In 1985, Ruth Offen said goodbye to San Francisco’s fast paced city life. Leaving her big city gallery job, she moved to a place where people lived a bit slower. She came to San Juan Island – a droplet of island heaven where the roads were lined with fences (when they were lined at all) and the views from the shoreline were filled with Mother Nature’s beauty.
On a leap of faith, she opened WaterWorks Gallery in Friday Harbor. Thirty years later, her island gallery still showcases some of the best local and regional talent.
In an industry with a turnover rate that rivals restaurants, we wanted to find out what makes Ruth’s gallery so unique. So I stopped by for a visit and a chat on a lovely April afternoon. Here is a bit of what Ruth had to say.
Why San Juan Island? Why did you come here and open a gallery?
In a city, the art world’s different. The clientele is particular about art being art. I’d been in that world. I’d seen that. I got that. I still do. But there’s something special about seeing a piece and just loving it for the sake of loving it.
That’s what you get around here. The people who come in are down to earth. To them, the latest trend isn’t as important as whether or not they like the piece. It’s one of the things I love most about having an island gallery.
Why in the world did you name your gallery WaterWorks?
If I’d opened in a big city, I’d have picked something a bit more professional/city like Offen Gallery. Being on the island, I needed something a bit different. When I opened, I was really into Monopoly.
That first year, the gallery was located next to a tavern called The Electric Company. If you ask anyone who’s been around Friday Harbor since the old days, they’ll know The Electric Company. It was an awesome spot that had great dancing.
Anyway, the two utilities have always been an important move in Monopoly. So, I named the gallery after the other utility.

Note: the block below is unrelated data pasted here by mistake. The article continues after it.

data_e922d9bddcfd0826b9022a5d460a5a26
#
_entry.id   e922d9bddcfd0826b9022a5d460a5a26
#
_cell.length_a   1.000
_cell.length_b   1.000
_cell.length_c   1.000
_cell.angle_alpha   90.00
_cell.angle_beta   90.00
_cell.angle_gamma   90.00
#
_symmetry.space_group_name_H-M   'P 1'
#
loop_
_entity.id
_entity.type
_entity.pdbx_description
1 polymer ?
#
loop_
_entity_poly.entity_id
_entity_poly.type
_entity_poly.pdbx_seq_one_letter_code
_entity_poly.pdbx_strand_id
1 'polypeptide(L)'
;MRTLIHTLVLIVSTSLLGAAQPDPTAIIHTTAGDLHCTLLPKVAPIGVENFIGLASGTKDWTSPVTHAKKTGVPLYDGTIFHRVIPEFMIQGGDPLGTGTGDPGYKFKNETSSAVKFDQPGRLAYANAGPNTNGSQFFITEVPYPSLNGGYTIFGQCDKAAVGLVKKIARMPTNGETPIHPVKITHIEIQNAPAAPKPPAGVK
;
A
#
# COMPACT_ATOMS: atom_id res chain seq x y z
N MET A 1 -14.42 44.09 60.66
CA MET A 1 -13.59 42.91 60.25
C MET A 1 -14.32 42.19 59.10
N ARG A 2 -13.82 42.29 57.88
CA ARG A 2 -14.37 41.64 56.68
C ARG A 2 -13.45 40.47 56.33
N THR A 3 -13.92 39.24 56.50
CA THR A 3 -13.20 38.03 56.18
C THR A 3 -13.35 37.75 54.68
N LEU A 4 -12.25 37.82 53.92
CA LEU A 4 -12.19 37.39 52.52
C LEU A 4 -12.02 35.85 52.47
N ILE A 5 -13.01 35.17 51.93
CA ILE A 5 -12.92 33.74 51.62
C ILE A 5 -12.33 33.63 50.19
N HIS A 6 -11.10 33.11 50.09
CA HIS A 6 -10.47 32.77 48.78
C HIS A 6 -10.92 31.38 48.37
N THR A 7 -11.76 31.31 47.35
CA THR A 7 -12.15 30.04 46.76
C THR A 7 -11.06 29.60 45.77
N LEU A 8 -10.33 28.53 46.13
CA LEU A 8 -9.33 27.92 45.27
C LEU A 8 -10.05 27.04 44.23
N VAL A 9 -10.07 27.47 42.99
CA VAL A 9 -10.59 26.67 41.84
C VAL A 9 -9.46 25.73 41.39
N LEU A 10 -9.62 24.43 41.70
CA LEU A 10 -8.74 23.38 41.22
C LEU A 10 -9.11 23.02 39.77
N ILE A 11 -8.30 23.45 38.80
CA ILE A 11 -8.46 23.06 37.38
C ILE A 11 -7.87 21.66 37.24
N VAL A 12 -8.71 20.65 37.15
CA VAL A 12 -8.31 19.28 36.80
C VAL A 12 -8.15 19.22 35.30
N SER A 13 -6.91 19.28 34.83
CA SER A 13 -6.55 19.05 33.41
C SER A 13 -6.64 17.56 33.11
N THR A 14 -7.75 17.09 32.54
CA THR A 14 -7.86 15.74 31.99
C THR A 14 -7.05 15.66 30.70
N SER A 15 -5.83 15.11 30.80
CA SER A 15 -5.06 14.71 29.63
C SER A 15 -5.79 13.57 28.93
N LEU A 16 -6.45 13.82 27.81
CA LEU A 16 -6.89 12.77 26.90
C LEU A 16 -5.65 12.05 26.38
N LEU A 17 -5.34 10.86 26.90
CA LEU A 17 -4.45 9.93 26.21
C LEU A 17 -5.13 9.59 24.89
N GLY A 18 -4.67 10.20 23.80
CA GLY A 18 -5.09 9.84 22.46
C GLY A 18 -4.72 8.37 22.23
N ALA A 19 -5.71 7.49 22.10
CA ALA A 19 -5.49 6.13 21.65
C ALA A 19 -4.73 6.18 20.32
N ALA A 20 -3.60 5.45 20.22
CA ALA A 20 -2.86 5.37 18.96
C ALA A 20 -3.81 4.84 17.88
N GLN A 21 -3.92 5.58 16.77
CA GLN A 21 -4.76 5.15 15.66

What makes WaterWorks Gallery so unique?
I showcase regional artists, but it’s more than that. I’ve worked really hard to ensure the gallery remains a place where art is approachable. Not just in how the piece looks – which is incredibly important because if you don’t like something you’re not going to put it in your home – but in how I talk about the art.
When you come in here, I’m not going to throw around a bunch of art terms and expect you to know what I’m talking about. I spend as much time as necessary with everyone who comes through the door, explaining the artists’ techniques, sharing the artists’ stories and showing the different mediums we feature.
You have a big event coming up. The gallery’s turning 30. How do you feel about it?
The island is home. There are few places in the world that are this beautiful and this in touch with nature. Art and artists thrive here. It’s been an incredible place to put down roots. I just feel so lucky to be a part of the community. And for the gallery to still be thriving 30 years later, that’s a testament to all the wonderful people here.
May 16, we’re holding a huge celebration right here in the gallery. I hope everyone joins us.
315 Argyle St.,
Friday Harbor, WA 98250